The Progressive Labour Party, led by ruling premier Ewart Brown, has won Bermuda’s general election
The Progressive Labour Party, led by ruling premier Ewart Brown, has won Bermuda’s general election.
Brown’s party won 24 seats in the 36-seat parliament, maintaining its majority and defeating the opposition United Bermuda Party, which won the remainder.
"I am so proud tonight. I am proud to represent you. I am proud to lead this group of leaders. It is a new day," Brown told supporters at a late-night rally in the centre of the capital, Hamilton.
"My job is to help us heal after this tough war. We can only heal if we face the truth. You cannot fix what you will not face and our country must face the challenges that we have," Brown said.
Premier Brown was accused of corruption after the contents of a leaked police dossier were revealed earlier in 2007.
The dossier named Brown and other senior government figures as being at the centre of an $8m housing scandal.
Brown has hotly denied any wrongdoing and said he was exonerated following a full investigation. Others argue he was let off the hook due to antiquated Bermudian laws.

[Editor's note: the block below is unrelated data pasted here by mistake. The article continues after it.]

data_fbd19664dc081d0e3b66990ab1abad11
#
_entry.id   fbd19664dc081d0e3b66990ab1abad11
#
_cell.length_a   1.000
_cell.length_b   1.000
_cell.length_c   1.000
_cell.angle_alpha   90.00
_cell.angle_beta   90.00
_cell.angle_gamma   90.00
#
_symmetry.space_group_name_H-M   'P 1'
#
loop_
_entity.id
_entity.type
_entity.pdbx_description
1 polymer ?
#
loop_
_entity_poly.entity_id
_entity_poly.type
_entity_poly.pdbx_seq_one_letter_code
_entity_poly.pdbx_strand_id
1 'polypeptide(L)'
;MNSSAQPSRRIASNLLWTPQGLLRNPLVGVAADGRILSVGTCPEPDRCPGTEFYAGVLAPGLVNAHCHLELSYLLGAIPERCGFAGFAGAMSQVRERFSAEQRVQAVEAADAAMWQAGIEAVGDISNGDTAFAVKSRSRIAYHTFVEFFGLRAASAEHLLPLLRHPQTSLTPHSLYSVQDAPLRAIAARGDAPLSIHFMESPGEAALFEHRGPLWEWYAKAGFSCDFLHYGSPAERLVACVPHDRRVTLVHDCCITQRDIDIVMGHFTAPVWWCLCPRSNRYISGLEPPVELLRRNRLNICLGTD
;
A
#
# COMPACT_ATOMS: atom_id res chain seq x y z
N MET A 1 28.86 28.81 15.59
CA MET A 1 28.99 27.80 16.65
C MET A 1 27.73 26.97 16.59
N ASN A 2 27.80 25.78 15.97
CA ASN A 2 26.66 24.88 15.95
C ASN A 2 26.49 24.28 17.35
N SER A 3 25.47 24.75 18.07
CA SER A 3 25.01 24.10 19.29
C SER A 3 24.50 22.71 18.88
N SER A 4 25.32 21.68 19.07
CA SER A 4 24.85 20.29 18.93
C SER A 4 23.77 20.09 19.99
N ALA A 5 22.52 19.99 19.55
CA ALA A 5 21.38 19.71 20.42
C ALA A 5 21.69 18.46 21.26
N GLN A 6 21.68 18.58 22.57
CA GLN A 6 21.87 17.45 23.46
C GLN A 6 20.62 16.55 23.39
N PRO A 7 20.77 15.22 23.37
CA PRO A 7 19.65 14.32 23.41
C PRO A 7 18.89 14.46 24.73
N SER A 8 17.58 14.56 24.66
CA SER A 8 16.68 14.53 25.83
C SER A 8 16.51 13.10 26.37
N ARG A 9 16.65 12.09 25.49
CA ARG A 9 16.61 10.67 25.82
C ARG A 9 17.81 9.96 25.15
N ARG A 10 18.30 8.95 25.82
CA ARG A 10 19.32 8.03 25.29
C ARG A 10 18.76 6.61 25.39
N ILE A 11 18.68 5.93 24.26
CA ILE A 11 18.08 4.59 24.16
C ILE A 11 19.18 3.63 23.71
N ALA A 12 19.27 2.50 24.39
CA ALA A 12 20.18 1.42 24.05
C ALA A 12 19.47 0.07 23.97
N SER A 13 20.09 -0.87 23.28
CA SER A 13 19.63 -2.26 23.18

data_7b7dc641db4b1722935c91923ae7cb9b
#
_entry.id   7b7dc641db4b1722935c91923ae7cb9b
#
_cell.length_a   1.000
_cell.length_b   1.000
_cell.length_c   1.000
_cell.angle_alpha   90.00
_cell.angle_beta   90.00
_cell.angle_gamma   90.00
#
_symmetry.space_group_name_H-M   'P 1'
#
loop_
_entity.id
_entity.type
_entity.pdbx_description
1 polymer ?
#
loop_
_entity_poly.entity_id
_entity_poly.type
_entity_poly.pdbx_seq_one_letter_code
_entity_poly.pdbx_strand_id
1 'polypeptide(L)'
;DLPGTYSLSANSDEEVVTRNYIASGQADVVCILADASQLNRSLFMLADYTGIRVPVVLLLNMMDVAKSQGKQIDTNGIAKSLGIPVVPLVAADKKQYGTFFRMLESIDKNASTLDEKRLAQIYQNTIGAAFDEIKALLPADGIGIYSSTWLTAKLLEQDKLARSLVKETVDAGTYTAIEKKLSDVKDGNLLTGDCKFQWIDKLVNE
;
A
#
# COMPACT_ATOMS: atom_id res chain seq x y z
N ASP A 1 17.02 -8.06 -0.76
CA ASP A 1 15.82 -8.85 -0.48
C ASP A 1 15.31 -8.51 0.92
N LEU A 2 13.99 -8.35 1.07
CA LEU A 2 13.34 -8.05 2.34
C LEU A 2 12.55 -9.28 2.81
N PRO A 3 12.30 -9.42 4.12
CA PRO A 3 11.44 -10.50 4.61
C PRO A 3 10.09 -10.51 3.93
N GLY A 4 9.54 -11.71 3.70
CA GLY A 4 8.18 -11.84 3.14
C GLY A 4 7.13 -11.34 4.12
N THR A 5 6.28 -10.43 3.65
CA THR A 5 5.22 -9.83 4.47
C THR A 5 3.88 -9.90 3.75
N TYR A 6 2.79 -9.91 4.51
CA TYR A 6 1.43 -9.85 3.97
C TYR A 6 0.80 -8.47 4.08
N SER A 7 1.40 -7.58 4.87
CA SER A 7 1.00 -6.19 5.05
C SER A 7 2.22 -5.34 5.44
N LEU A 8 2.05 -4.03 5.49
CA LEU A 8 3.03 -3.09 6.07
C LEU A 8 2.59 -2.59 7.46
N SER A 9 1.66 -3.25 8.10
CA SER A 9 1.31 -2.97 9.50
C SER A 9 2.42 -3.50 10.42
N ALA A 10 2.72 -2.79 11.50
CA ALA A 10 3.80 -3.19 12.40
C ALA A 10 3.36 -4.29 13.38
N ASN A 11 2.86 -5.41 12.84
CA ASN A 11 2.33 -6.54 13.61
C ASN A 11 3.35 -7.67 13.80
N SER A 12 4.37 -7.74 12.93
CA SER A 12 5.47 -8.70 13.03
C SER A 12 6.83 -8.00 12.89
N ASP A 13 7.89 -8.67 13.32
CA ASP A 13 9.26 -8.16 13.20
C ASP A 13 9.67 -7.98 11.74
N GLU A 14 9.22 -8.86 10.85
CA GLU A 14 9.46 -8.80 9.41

His comments since the leaked dossier, attempts to gag the local press (which were overturned both in Bermuda – a British colony – and the UK) and introduction of new rules governing expats on the island have all caused controversy.
“My job is to help us heal after this tough war. We can only heal if we face the truth
Premier Ewart Brown
Independence from Britain has been a long-term PLP goal but it was not on the election agenda and polls have revealed independence is not something most Bermudians want.
On such a small island where insurance and tourism are the main industries there has been concern over the political environment.
At the reinsurance industry's big gathering in Monte Carlo in September, many senior executives said they were concerned and some even revealed they had considered moving their business.
Most were unwilling to go on the record due to fears it could impact their business opportunities in the future. Some said they feared being seen as racist or anti-Bermudian.
Well-known Bermudian reinsurance businessman and Cyrus Re chairman Robin Spencer-Arscott did speak up however.
"I'm passionate about the political stabilisation and future of Bermuda," he told Global Reinsurance in June. "My hope is that the island will remain stable. It affects so many things, including people’s attitudes towards their friends, their family and their jobs. If you get even a little bit of unrest it is very worrying and we’ve got to get it straightened out."
"When things happen here they happen right on our doorstep," he added. "All the major companies here have boltholes elsewhere and they're not going to take this dictatorship-type approach."